Recommended byNY Times
In this haunting novel, journalist and novelist Lawrence Osborne explores the reverberations of a random accident on the lives of Moroccan Muslims and Western visitors who converge on a luxurious desert villa for a decadent weekend-long party.
David and Jo Henniger, a doctor and a children's book author, in search of an escape from their less than happy lives in London, accept an invitation to attend a bacchanal at their old friends' home, deep in the Moroccan desert. But as a groggy David navigates the dark desert roads, two young men spring from the roadside, the car swerves...and one boy is left dead.
When David and Jo arrive at the party, the Moroccan staff, already disgusted by the rich, hedonistic foreigners in their midst, soon learn of David's unforgiveable act. Then the boy's irate Berber father appears, and events begin to spin beyond anyone's control.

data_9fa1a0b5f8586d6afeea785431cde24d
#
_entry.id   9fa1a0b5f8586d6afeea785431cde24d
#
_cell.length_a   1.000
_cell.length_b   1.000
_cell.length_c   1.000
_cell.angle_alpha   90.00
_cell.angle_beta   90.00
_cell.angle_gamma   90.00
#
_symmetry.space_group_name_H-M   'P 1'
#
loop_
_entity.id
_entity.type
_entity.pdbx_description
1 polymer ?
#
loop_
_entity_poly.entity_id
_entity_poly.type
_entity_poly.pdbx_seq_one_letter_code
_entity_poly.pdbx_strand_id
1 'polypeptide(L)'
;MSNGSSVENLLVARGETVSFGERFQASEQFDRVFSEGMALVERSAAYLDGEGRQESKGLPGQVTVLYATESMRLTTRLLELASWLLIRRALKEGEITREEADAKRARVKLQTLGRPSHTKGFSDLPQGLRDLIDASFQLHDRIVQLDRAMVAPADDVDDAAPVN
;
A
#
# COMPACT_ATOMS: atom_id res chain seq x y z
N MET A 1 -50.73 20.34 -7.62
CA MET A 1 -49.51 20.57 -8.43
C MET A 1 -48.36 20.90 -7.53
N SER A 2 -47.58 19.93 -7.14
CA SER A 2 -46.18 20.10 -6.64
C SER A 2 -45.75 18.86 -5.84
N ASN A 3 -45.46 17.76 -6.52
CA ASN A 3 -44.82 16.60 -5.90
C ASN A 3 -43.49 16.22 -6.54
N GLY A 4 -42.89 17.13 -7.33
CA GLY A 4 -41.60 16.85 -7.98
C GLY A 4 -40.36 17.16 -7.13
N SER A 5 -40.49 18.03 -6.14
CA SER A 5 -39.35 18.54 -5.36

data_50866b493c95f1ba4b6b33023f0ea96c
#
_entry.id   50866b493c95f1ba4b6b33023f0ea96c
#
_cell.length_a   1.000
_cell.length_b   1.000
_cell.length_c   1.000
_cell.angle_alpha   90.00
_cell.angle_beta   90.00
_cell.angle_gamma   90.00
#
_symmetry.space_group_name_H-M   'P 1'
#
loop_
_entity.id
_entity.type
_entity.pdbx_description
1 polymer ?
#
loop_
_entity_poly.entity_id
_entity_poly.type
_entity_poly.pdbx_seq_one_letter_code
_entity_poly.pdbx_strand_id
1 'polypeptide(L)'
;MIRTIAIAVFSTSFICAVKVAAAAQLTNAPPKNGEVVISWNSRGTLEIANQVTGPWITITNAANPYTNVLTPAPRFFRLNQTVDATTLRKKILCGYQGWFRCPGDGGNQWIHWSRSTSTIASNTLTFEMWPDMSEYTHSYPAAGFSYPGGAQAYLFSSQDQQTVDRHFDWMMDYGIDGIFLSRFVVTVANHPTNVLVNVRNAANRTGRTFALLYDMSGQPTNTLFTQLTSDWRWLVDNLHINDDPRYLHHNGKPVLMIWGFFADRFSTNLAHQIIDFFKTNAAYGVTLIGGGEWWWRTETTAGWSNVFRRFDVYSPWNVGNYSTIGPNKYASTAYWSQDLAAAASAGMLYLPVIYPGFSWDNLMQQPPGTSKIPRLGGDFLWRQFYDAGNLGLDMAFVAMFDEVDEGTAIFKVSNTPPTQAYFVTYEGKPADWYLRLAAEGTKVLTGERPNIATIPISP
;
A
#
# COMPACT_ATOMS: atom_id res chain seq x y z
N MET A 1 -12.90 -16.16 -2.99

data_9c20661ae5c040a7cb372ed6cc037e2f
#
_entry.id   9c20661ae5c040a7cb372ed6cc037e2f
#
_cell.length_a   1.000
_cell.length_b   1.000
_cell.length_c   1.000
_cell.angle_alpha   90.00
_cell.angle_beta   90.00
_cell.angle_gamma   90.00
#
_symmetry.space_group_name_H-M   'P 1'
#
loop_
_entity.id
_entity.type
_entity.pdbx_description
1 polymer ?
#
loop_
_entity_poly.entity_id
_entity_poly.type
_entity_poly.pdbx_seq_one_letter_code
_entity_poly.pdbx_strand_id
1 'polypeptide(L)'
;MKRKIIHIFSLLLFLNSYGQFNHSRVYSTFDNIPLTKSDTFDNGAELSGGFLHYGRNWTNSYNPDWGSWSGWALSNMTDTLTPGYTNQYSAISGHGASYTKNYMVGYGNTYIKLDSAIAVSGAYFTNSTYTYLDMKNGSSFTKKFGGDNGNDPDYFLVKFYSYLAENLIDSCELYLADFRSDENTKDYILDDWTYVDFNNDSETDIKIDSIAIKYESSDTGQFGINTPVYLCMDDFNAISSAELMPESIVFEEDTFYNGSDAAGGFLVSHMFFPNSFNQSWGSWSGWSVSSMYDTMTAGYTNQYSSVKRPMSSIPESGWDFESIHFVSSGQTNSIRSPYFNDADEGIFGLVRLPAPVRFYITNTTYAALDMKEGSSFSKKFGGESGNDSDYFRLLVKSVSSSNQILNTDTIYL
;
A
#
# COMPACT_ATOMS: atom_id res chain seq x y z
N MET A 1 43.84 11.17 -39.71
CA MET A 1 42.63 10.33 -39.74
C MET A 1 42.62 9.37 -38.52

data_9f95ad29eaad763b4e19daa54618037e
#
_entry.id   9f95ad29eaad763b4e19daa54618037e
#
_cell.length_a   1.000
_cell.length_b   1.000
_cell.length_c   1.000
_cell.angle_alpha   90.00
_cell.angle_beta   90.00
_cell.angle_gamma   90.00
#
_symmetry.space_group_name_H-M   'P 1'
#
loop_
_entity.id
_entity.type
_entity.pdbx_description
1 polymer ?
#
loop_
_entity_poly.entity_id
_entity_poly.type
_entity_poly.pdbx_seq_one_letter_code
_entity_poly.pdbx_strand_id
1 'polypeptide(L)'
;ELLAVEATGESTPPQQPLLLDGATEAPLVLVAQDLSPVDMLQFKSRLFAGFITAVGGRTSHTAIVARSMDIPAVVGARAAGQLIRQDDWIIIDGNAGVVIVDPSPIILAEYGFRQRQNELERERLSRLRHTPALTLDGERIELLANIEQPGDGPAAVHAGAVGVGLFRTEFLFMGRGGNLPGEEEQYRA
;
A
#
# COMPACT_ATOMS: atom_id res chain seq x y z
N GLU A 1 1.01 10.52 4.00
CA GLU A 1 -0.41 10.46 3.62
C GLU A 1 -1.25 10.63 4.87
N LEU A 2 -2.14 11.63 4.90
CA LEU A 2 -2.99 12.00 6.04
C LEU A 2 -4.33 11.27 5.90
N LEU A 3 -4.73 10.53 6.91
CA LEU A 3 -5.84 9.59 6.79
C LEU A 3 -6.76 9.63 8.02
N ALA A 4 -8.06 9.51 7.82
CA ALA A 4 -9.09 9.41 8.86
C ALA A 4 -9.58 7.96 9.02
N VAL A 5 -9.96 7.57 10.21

With spare, evocative prose, searing eroticism, and a gift for the unexpected, Osborne memorably portrays the privileged guests wrestling with their secrets amid the remoteness and beauty of the desert landscape. He gradually reveals the jolting backstory of the young man who was killed and leaves David’s fate in the balance as the novel builds to a shattering conclusion.
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About Lawrence OsborneSee more books from this Author
Osborne deploys his considerable talents in creating a febrile and frightening scenario...It would be criminal to give away any more of the plot. Occasionally, Osborne's prose has a tendency to overreach itself, but the story is utterly compelling; at the risk of trotting out a cliche, I couldn't put the book down.Read Full Review of The Forgiven: A Novel | See more reviews from Guardian
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